As we enter the heart of another college football season in the U.S., millions of fans flock to stadiums and gather around televisions each Saturday. Sometimes forgotten in the hype and excitement that surrounds the sport is the fact that the players on the field not only are athletes, but also students who must devote a substantial portion of their time throughout the week to academics. As stated in the tagline of a memorable National Collegiate Athletic Association (NCAA) branding campaign, “there are over 380,000 student-athletes, and most of us go pro in something other than sports.” In football, only about 1.5% of college players will go on to the NFL. Given this reality, it’s important for college athletes to gain meaningful value from their education to help them succeed in careers beyond sport. In fact, the NCAA’s rhetoric often reinforces the idea that the academic experience is of first and foremost importance for college athletes.
However, as anyone having a basic familiarity with college sports probably knows, numerous factors make it difficult for college athletes to take full advantage of their educational opportunities. For instance, college athletes are often placed under substantial time demands, as football players spend a median of 42 hours per week on their sport according to the NCAA’s own data. Additionally, at many universities, athletes are given special consideration in the admissions process, meaning that athletes often enter universities with academic qualifications well below those of the typical member of the student body. Following an academic probe that led to several football players being dismissed for cheating at the University of Notre Dame, Head Coach Brian Kelly commented that few of his players would be able to gain admission to the university if it were not for their athletic talents:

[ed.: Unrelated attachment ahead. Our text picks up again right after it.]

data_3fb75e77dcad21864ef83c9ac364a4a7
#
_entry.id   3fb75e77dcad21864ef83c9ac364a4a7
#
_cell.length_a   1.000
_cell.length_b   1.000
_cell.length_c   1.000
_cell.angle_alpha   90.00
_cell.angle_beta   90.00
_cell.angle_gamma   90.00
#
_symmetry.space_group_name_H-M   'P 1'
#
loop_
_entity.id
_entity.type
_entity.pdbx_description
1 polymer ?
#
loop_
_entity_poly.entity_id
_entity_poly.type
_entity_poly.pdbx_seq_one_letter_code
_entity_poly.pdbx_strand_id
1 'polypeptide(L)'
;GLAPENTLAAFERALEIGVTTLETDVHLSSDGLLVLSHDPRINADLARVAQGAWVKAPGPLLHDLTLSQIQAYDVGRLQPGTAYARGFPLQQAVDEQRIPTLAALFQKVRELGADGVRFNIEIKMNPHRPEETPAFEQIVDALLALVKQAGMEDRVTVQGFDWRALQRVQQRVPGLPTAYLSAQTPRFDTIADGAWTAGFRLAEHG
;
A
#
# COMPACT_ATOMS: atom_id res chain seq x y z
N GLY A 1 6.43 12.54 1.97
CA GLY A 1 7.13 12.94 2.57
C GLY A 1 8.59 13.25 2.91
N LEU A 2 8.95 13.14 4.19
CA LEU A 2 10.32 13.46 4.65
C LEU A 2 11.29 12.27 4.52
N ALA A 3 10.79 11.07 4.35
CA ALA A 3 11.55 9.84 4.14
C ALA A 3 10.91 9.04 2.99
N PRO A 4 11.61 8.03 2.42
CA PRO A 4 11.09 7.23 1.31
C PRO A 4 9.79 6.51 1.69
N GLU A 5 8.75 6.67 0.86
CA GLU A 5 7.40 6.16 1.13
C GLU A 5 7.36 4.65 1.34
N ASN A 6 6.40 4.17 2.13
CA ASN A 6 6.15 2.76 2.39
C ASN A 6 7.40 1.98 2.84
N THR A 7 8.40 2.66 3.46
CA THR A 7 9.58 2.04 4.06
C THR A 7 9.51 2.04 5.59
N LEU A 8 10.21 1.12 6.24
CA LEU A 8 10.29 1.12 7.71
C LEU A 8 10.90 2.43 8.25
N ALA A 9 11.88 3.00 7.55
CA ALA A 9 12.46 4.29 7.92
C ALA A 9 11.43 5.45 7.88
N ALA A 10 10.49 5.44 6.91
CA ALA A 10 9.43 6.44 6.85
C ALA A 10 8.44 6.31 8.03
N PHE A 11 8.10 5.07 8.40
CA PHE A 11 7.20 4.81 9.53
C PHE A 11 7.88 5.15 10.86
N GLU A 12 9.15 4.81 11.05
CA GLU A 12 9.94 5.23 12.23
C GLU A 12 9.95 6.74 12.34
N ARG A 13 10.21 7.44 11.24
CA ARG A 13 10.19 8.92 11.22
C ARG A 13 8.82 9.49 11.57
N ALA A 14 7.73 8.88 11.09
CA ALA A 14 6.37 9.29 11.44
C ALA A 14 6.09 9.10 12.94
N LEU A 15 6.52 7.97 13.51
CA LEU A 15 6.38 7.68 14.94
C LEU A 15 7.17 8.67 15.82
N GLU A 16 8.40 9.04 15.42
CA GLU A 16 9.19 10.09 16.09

I think we recognized that all of my football players are [academically] at risk. All of them, really. Honestly, I don’t know that any of our players would get into the school by themselves right now, with the academic standards the way they are. Maybe one or two of our players that are on scholarship.
As a result of such conditions, a substantial body of research has found that college athletes are often “clustered” into certain academic majors. Former NBA and Duke University basketball star Shane Battier recently suggested it’s “hardly a secret” that college athletes are often guided toward “easy” classes in the least demanding majors. For instance, 58 out of 74 scholarship football players at the University of Michigan who identified an academic major were in “general studies” during the 2004 season, and 87 of the 176 total students enrolled in general studies were Michigan athletes. Traditionally, researchers have defined such “clustering” to exist when 25% of more of the members of a particular team are pursuing the same academic major. Prior research has found clustering to be rather commonplace in football, men’s basketball, and women’s basketball (see here for a recent summary).